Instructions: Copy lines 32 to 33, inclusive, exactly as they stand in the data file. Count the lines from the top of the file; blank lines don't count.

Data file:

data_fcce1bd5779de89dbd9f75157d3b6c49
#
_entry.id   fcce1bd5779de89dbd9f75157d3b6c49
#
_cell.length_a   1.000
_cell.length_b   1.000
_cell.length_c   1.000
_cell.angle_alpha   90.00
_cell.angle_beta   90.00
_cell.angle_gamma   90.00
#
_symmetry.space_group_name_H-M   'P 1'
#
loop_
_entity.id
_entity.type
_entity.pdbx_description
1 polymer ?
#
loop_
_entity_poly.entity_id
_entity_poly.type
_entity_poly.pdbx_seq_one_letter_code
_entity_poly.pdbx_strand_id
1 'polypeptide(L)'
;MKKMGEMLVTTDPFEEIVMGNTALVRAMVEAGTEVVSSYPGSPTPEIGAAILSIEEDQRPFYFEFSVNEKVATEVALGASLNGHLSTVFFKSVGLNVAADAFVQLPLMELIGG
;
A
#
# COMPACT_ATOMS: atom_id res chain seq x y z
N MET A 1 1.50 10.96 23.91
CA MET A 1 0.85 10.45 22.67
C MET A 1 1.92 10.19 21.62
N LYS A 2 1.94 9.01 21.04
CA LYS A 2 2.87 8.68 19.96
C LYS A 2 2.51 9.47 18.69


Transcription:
CA MET A 1 0.85 10.45 22.67
C MET A 1 1.92 10.19 21.62